“From the first phone call through meetings at our home, depositions and the entire claim process, your firm and its people were absolutely wonderful. They were sensitive to our needs, answering all our questions and working diligently on our behalf. We're extremely grateful.”
— Sharie and Donald Duff, Redding, CA

“My husband and I had never been involved in a lawsuit before. Your firm made the process very easy and comfortable.”
— Elizabeth Alexander

“After my husband learned that he was diagnosed with mesothelioma, it gave him a great sense of relief to know that your firm was working so hard to ensure that our family would be taken care of.”
— Evelyn Jacobelly

“We were very pleased with the results. Everything went above and beyond what we had anticipated. I appreciated that someone always called us right back.”
— Carol Garside

“Your firm did a wonderful job. The total settlements we received exceeded our expectations. I was most happy that we received most of the money before my husband passed, and he had the comfort of knowing that I would be taken care of after his death.”
— Sharon F.

What Companies Knew

Although knowledge of the dangers associated with asbestos exposure was limited to the average person, many asbestos product manufacturers were aware of the hazards. Rather than alert their employees and provide adequate safety measures, they instead opted to protect business interests by remaining silent. The consequences were devastating. Asbestos exposure is known to cause an incurable disease, mesothelioma, and a number of potentially fatal lung disorders, including asbestosis. The occurrences of these diseases increased dramatically in the 1960's and 1970's as asbestos gained wider use, but the companies producing and using asbestos did not do enough to protect their employees from exposure to this hazardous material.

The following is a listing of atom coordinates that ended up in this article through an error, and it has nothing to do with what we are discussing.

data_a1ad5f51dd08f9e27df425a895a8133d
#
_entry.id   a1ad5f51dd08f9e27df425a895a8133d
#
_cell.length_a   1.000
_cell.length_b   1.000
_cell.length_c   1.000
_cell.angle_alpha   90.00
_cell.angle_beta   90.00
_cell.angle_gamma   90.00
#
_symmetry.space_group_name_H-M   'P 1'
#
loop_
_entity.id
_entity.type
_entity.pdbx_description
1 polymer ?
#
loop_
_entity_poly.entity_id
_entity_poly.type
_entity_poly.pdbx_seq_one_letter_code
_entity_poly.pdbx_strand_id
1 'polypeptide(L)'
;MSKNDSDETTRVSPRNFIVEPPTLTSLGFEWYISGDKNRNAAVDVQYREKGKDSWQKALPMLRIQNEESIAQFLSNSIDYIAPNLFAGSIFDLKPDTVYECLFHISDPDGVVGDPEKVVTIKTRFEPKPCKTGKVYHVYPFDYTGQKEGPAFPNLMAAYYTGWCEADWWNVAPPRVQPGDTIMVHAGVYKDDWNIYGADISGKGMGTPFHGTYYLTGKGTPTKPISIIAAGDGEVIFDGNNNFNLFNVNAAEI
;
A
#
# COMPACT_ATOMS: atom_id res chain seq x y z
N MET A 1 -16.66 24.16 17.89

Key dates when asbestos hazards were recognized and the asbestos industry's denial, deception and document suppression.

  • 1900 London physician finds asbestos fibers in lungs of asbestos textile factory employee who died at age 33 from severe pulmonary
  • 1918 A Prudential Insurance Company official notes that life insurance companies will not cover asbestos workers, because of the “health-injurious conditions of the industry.” U.S. Bureau of Labor Statistics publishes report noting unusual early deaths of asbestos workers.
  • 1932 Letter from U.S. Bureau of Mines to asbestos manufacturer Eagle-Picher states: “It is now known that asbestos dust is one of the most dangerous dusts to which man is exposed.”
  • 1933 Metropolitan Life Insurance Co. doctors find that 29 percent of workers in asbestos manufacturer Johns Manville's plants
    have asbestosis.
  • 1934 Aetna Insurance's Attorney's Textbook of Medicine devotes a full chapter to asbestos exposure, noting that asbestosis
    was “incurable” and usually results in disability followed by death.
  • 1936 A group of asbestos companies agrees to sponsor research on the health effects of asbestos dust, but require that the companies maintain complete control over the disclosure of results.
  • 1949 An internal Exxon memo marked “Company Confidential” documents lung cancer from asbestos.
  • 1951 Asbestos companies remove all references to cancer before allowing publication of research they sponsor.
  • 1958 Asbestos corporation, National Gypsum Co., inter-office memo states, “just as certain as death and taxes… if you inhale asbestos dust you get asbestosis.”
  • 1964 Dr. Irving Selikoff publishes a study of asbestos workers in the Journal of the American Medical Association, proving that
    people who work with asbestos-containing materials have an abnormal incidence of asbestosis, lung cancer, and mesothelioma.
  • 1966 A Bendix (now part of Honeywell) memo states, “if you have enjoyed a good life while working with asbestos why not die from it.”
  • 1970 An internal asbestos industry memo urges: “Stay unscrupulous, unethical, mean, and selling Mono-kote [asbestos products].”
  • 1971 First OSHA asbestos-exposure standard issued.
  • 1972 A Union Carbide memo urges “aggressiveness” when handling inquiries form customers about OSHA regulations.

Today thousands of people in the United States are diagnosed each year with diseases caused by asbestos exposure.

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